Saturday evening was the opening reception fr "A Confession of Color," my first show. Not a one-man show, but a two-fer, which I shared with George Hayes.
This was a lucky pairing, I think. He's also starting out, he also loves color, and his work and mine looked good together. And he's a kind, sweet and patient man, the sort of person you want to share this kind of nervous time with, if possible.
And people came. Friends from the Times Herald-Record showed up in droves, full of love and the warmest support. Painter friends showed up, with all enthusiasm and hope, many with an ongoing sense of me as a painter. My daughter, Erika, and her good-guy boyfriend John showed up, too, dressed to the nines and full of the best sort of excitement.
I am still overwhelmed by the numbers of people, by the way they swelled my heart and warmed my soul. And I am overwhelmed, too, that they bought my paintings. And even better, they loved my paintings. I had the sublime opportunity of watching a number of them fall for paintings, and that was better than most things in life.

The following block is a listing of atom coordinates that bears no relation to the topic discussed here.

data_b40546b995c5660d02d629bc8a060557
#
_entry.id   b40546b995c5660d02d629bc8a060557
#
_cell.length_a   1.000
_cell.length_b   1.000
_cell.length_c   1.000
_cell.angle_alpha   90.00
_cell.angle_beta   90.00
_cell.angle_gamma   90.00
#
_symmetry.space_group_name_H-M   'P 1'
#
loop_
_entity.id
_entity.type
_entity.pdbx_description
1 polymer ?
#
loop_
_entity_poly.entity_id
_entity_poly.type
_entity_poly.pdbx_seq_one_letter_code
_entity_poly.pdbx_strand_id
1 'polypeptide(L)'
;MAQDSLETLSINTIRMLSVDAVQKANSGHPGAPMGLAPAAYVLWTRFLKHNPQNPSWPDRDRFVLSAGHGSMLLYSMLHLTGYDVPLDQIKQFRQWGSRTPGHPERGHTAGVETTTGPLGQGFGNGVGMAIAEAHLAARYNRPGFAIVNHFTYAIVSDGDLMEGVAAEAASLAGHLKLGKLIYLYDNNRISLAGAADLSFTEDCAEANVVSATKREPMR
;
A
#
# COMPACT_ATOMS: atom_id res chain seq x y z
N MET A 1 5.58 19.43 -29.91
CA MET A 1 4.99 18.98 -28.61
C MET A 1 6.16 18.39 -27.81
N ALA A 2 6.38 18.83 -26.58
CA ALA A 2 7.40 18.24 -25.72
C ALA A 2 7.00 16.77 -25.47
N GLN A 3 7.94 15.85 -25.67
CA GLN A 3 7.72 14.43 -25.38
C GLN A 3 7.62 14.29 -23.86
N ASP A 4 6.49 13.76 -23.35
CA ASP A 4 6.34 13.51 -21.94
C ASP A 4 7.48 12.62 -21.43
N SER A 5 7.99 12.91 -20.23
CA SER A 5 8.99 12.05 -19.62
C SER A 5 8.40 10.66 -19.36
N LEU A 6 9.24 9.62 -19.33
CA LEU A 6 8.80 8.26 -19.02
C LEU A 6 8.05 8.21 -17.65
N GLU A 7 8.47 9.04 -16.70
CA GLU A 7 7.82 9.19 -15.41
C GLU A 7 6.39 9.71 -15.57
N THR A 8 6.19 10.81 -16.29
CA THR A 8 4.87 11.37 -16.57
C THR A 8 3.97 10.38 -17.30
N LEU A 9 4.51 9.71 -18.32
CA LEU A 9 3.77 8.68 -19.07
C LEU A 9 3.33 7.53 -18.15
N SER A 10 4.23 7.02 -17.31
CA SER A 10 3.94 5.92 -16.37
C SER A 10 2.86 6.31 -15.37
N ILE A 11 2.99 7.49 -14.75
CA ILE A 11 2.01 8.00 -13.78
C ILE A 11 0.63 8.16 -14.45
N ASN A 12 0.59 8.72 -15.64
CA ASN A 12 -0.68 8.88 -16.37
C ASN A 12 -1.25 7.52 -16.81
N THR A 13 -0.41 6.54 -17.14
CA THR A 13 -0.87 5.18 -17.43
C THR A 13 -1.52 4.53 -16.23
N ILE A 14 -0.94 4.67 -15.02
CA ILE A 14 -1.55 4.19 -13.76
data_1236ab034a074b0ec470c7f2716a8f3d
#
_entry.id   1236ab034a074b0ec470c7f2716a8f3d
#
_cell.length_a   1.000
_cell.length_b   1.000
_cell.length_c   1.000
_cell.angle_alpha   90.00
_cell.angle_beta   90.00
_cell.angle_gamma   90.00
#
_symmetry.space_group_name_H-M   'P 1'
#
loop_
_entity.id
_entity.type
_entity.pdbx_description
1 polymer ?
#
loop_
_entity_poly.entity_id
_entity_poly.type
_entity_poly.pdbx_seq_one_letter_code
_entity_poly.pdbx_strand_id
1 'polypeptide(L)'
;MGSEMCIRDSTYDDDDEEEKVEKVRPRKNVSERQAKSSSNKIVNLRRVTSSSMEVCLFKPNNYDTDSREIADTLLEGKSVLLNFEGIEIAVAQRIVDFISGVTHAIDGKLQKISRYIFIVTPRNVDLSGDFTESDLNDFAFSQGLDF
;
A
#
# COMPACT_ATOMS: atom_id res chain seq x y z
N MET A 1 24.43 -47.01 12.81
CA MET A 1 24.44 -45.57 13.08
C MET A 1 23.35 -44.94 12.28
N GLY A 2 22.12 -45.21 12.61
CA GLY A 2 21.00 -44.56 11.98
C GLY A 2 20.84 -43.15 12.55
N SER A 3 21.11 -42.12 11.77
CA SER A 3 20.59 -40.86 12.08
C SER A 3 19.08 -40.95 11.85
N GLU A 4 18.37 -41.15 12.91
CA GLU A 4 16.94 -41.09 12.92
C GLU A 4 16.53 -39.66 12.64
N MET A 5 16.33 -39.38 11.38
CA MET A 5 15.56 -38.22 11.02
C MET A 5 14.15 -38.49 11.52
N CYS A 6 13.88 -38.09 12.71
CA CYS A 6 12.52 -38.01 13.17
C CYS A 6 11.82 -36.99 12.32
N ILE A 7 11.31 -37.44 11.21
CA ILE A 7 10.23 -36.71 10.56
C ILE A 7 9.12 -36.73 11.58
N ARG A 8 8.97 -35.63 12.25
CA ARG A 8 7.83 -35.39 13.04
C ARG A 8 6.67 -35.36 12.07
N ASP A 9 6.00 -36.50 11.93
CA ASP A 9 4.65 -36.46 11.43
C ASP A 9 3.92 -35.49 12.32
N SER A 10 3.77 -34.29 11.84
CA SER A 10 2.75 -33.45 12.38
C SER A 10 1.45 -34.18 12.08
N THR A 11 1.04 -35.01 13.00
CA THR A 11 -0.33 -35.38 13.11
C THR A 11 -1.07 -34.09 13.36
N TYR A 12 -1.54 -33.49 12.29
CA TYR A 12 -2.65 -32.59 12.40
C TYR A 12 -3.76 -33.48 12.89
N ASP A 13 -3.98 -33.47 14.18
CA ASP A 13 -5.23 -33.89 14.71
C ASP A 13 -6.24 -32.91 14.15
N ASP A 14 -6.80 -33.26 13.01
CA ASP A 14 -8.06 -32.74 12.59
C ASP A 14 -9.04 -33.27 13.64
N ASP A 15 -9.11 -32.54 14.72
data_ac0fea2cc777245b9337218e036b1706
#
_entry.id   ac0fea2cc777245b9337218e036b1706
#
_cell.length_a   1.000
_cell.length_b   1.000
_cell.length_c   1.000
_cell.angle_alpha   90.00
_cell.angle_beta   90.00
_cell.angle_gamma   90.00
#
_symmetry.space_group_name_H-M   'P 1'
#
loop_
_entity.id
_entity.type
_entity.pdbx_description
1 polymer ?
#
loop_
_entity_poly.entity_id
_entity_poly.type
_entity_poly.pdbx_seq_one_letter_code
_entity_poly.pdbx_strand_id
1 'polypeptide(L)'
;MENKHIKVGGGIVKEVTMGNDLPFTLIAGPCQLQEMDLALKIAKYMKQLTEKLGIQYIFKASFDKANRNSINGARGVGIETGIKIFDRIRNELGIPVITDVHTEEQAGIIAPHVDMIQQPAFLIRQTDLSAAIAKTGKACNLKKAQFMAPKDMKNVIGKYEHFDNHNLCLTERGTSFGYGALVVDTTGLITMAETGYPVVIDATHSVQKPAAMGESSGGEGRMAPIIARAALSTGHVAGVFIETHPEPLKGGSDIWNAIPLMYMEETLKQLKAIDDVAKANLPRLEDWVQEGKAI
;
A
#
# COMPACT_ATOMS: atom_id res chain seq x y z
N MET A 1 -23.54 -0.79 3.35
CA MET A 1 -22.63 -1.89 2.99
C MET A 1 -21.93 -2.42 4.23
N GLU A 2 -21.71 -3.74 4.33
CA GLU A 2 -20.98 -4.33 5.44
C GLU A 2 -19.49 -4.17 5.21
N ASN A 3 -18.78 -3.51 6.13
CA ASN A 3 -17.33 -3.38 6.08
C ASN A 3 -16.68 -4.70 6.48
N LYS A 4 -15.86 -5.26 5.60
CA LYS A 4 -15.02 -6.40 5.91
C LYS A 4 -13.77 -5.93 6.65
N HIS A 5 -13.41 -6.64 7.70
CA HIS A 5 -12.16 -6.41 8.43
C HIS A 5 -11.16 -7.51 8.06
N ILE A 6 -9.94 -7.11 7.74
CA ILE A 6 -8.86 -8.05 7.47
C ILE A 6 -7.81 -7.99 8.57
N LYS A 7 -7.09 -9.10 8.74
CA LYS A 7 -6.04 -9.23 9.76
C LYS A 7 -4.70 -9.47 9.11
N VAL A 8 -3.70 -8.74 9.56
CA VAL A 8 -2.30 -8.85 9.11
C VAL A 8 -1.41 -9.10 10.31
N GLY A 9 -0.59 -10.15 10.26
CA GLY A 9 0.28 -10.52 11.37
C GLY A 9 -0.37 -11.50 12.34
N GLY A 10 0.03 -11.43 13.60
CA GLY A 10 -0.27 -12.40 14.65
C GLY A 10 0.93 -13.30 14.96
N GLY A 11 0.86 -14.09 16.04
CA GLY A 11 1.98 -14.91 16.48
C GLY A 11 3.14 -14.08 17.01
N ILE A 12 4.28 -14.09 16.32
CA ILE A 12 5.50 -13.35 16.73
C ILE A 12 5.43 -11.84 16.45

When I stand back and look at what I'm doing, it's terrifying. A smarter person would be putting off painting, searching for work, saving money for old age, saying there's no way on earth that it's possible to make it as a painter.
But when I watched people make contact with my art, the better person stood heads above the smarter person. The better person, that's the me who is driven, creative, willing to take risks. That's the one I like more. And I suspect that's the one those people at the opening befriended.
And so, in the end, though I might cry and wail in my tent on the riverbank, an old, impoverished and befuddled person, I will know that in my life, I listened to my heart, and I had the great good fortune to try something that old heart told me to try.
For more paintings, see jacobson-arts.com